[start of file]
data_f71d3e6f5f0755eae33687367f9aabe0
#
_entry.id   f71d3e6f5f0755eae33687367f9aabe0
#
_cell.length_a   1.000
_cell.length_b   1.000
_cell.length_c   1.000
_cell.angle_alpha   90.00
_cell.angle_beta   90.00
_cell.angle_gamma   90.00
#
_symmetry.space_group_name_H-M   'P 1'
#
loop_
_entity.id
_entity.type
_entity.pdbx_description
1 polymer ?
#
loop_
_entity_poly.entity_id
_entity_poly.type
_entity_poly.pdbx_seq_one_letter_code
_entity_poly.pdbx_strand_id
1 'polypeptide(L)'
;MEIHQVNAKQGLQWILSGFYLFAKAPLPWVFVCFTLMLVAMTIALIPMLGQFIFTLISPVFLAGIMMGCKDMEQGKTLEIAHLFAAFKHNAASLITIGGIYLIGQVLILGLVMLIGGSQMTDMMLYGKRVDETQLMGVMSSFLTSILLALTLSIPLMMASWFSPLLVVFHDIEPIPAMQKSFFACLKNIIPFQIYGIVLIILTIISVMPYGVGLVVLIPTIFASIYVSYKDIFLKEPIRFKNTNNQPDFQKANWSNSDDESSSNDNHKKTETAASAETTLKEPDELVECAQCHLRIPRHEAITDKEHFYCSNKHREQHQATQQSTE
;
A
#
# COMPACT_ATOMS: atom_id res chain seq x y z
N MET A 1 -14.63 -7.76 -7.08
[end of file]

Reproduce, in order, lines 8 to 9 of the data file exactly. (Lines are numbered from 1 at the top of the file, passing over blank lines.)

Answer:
_cell.angle_alpha   90.00
_cell.angle_beta   90.00